Labor economics should explain important (largely identified by micro/macro policy relevance) outcomes of worker behavior, focusing on rational interaction with current and prospective employers. The latter (“prospective”) occurs in the marketplace and has received almost all modern economist attention.  The former (“current”) occurs inside the firm, i.e., the workplace, and has much greater incidence in actual economies. Workplace analysis crucially turns on the nature of employer oversight of employee on-the-job behavior. If cost-effective, labor outcomes default to the marketplace. If not, a failure typically caused by asymmetric workplace information, labor outcomes are determined inside the firm and differ from market solutions. Specialized human-resource departments are tasked with this profit-seeking responsibility. Nonmarket subjects of interest include wage setting, employment and hours, working conditions, good and bad jobs, rationed good jobs and the hours on them, involuntary job loss in response to adverse nominal-demand disturbances (both layoffs and job downsizing), factor-income distribution, and pure profit (the firm’s residual revenue once all inputs to production are paid). The critical message is that market-centric analysis is only part, and frequently the less interesting part, of labor economics. It is telling that the most over-promised research in labor economics has long been search/match modeling that attempts to use voluntary joblessness to explain cyclical unemployment.
Since The General Theory, the most consequential labor research has been theorists’ quest for rational foundations for market wage rigidity, manifest in both downward nominal labor-price rigidity over stationary business cycles and chronic wage rent paid to a substantial share of the labor force. Those powerful rigidities have been shown to be optimal in workplaces that are restricted by employer-employee information asymmetry and are crucial to understanding macro stabilization mechanics after the Second Industrial Revolution. (See the GEM Project,  https://gemproj.info.)

What did labor economics used to be?
The useful explanation of keystone wage rigidities was provided by middle 20th-century research of a loosely organized school of labor economists named by Clark Kerr “Neoclassical Revisionists”. For an introduction to the NR literature, see Kerr (1988), “The Neoclassical Revisionists in Labor Economics (1940-1960) – R.I.P.,” in Bruce Kaufman (editor), How Labor Markets Work; Richard Lester (1951), Labor and Industrial Relations: A General Analysis; and Lloyd Reynolds (1951), Labor Economics and Labor Relations. Other key NR players included John Dunlop, Frederick Harbison, Charles Myers, George Shultz, and Arthur Ross.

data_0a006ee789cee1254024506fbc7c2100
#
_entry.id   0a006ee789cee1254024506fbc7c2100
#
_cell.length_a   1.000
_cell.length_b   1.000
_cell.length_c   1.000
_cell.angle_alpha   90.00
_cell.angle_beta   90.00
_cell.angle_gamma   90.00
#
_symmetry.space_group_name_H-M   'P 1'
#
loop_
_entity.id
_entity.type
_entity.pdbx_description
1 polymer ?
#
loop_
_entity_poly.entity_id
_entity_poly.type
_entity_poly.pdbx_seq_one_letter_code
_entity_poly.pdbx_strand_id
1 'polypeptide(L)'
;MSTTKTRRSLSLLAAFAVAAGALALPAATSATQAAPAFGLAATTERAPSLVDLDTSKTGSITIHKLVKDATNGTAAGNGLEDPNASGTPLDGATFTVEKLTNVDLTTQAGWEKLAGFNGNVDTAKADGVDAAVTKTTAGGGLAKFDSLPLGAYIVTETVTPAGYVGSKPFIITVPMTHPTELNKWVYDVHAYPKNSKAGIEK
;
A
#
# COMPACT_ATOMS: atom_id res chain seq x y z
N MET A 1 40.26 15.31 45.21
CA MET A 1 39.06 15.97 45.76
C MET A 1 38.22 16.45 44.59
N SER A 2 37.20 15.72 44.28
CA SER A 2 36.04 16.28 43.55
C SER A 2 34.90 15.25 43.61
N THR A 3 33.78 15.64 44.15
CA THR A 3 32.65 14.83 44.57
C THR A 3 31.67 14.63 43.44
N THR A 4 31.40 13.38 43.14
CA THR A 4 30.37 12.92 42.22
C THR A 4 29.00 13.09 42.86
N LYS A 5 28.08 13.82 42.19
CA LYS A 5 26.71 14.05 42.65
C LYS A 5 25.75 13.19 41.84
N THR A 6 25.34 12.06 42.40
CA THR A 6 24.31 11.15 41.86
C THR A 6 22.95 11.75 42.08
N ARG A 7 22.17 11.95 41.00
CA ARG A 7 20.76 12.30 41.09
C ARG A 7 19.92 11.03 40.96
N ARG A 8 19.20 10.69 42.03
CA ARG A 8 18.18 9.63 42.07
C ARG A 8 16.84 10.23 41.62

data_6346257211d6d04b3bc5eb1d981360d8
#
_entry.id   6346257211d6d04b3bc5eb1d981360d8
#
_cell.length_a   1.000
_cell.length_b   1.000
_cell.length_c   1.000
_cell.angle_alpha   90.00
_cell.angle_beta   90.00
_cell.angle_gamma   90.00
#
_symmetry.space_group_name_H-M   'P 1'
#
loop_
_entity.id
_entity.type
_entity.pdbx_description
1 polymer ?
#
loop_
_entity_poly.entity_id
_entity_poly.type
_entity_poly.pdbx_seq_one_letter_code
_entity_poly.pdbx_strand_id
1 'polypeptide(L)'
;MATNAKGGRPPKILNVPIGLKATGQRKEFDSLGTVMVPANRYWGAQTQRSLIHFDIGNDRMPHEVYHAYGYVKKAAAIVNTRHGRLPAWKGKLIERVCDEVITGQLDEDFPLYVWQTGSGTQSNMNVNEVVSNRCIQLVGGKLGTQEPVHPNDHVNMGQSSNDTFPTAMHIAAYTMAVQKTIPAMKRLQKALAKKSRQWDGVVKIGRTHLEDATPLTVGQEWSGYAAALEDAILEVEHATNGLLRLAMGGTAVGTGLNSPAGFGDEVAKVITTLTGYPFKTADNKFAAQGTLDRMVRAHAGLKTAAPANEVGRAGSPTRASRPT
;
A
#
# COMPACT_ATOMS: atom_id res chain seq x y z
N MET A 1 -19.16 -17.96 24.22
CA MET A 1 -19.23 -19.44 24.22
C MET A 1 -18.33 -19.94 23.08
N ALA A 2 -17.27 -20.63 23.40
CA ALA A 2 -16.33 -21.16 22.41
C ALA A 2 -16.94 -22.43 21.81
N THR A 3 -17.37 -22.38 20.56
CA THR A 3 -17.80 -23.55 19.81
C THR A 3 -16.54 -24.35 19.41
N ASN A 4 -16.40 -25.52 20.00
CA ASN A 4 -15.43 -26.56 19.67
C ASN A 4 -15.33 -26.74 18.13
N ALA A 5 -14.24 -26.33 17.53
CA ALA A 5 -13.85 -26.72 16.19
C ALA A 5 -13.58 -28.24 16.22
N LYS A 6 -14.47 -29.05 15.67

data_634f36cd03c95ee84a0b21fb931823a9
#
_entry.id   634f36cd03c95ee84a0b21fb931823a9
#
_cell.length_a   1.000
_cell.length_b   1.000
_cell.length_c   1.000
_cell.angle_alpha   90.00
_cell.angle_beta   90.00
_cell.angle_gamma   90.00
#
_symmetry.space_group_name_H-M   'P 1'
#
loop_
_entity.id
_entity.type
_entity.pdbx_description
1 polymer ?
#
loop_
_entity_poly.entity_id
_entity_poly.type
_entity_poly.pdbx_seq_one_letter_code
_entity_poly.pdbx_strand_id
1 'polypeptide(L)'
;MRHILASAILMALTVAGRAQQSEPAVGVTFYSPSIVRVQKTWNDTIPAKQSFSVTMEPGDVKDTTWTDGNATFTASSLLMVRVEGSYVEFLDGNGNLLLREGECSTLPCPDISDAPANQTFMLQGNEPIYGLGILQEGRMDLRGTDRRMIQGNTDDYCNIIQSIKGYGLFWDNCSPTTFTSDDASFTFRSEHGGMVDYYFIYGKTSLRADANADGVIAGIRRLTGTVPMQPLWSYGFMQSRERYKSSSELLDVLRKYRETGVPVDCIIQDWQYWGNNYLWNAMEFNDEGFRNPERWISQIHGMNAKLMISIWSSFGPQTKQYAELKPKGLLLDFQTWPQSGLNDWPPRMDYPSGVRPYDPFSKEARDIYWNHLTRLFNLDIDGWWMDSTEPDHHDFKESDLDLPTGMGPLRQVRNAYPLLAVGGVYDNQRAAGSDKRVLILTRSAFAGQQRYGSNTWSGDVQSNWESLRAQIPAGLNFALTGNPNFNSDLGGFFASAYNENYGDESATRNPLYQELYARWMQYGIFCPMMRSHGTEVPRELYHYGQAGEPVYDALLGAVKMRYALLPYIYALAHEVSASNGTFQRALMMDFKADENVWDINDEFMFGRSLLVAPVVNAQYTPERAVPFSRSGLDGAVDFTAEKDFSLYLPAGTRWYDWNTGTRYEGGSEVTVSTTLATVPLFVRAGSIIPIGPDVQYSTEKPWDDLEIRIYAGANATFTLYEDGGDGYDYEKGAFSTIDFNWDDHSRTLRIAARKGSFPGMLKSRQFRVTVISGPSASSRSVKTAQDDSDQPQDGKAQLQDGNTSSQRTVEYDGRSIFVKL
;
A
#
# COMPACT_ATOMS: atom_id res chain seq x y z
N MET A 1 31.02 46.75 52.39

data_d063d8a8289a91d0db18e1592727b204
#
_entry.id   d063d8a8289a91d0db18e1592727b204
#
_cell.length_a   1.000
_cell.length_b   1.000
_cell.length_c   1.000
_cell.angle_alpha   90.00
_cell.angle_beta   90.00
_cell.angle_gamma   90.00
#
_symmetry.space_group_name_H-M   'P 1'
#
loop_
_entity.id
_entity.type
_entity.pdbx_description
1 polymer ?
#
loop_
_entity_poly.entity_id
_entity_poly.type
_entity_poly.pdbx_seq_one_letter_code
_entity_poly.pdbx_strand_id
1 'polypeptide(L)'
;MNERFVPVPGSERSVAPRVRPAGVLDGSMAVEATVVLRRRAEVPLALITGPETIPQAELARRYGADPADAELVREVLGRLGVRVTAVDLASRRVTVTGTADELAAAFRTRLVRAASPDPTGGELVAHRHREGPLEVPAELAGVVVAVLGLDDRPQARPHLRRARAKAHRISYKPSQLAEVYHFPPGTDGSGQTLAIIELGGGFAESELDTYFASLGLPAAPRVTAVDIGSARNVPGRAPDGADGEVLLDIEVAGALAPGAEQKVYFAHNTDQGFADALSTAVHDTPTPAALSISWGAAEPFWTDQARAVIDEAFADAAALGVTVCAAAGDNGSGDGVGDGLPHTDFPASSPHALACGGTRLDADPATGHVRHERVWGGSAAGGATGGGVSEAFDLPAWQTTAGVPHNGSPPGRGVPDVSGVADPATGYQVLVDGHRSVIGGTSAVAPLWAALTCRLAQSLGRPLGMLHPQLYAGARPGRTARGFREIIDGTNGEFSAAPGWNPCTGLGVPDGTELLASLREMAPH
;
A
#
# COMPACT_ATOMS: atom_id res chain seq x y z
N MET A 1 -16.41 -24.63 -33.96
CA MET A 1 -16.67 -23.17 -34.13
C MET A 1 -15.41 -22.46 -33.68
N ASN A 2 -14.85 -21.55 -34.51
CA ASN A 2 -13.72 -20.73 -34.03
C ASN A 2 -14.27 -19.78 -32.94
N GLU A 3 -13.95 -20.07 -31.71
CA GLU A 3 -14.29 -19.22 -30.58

NR theorists pioneered the economic analysis of labor-management interaction in large, highly specialized firms that became ubiquitous after the Second Industrial Revolution. Informed by their on-site investigations, Kerr et al. descriptively modeled labor pricing and use in workplaces restricted by inherently limited OJB oversight. Their treatment of worker preferences, with emphasis on fair treatment, is especially insightful. NR analysis, while falling short of microfounding information-challenged workplaces, remains fundamental to making sense of intra-firm behavior, wage rigidities, and highly specialized economies.
Modern theorists’ progress toward more evidence-consistent labor economics is facilitated by recognizing that the NR literature exists and is not some obscure effort that never saw the light of day. Quite the contrary, Neoclassical Revisionists dominated middle 20th century labor economics in the United States. NR theory has deep roots in the multidisciplinary study of actual behavior in large, highly specialized firms that became ubiquitous after the Second Industrial Revolution. Without attention paid to what goes on in complex workplaces, labor economists are doomed to playing with half a deck.
Another relevant aspect of economic theory makes the revival of NR analysis long overdue. Economists learn early in their careers that rational pricing in the context of unbalanced buyer-seller information is deeply problematic in market-centric modeling. Modern labor economics has been badly impacted by that dictum having become a paradox, both indisputable and typically ignored. Generalizing rational exchange from the marketplace to information-challenged workplaces, surely an intuitive innovation, responds to that damaging negligence. Commonplace market-centric answers to user_6ty99z question are among the most daunting obstacles to evidence-consistent, policy-relevant macroeconomics.